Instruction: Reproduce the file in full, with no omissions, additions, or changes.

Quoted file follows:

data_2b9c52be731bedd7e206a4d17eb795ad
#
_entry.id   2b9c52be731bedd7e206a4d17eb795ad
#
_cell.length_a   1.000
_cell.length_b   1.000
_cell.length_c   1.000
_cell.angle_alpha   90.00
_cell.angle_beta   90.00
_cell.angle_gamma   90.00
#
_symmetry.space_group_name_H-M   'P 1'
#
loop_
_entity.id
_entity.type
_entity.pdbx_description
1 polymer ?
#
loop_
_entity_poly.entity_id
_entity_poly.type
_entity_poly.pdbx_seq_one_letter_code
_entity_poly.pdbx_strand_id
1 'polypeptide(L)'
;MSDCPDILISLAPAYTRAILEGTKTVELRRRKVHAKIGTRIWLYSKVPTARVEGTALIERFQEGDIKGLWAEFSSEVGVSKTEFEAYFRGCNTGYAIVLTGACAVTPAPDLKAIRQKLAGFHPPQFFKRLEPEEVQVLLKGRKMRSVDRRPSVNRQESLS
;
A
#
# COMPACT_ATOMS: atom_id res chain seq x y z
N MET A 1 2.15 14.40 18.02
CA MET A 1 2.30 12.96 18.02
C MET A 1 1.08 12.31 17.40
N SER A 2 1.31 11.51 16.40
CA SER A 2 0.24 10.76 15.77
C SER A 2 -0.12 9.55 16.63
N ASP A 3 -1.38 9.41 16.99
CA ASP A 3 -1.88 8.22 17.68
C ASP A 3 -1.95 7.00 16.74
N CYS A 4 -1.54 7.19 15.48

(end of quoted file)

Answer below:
data_2b9c52be731bedd7e206a4d17eb795ad
#
_entry.id   2b9c52be731bedd7e206a4d17eb795ad
#
_cell.length_a   1.000
_cell.length_b   1.000
_cell.length_c   1.000
_cell.angle_alpha   90.00
_cell.angle_beta   90.00
_cell.angle_gamma   90.00
#
_symmetry.space_group_name_H-M   'P 1'
#
loop_
_entity.id
_entity.type
_entity.pdbx_description
1 polymer ?
#
loop_
_entity_poly.entity_id
_entity_poly.type
_entity_poly.pdbx_seq_one_letter_code
_entity_poly.pdbx_strand_id
1 'polypeptide(L)'
;MSDCPDILISLAPAYTRAILEGTKTVELRRRKVHAKIGTRIWLYSKVPTARVEGTALIERFQEGDIKGLWAEFSSEVGVSKTEFEAYFRGCNTGYAIVLTGACAVTPAPDLKAIRQKLAGFHPPQFFKRLEPEEVQVLLKGRKMRSVDRRPSVNRQESLS
;
A
#
# COMPACT_ATOMS: atom_id res chain seq x y z
N MET A 1 2.15 14.40 18.02
CA MET A 1 2.30 12.96 18.02
C MET A 1 1.08 12.31 17.40
N SER A 2 1.31 11.51 16.40
CA SER A 2 0.24 10.76 15.77
C SER A 2 -0.12 9.55 16.63
N ASP A 3 -1.38 9.41 16.99
CA ASP A 3 -1.88 8.22 17.68
C ASP A 3 -1.95 7.00 16.74
N CYS A 4 -1.54 7.19 15.48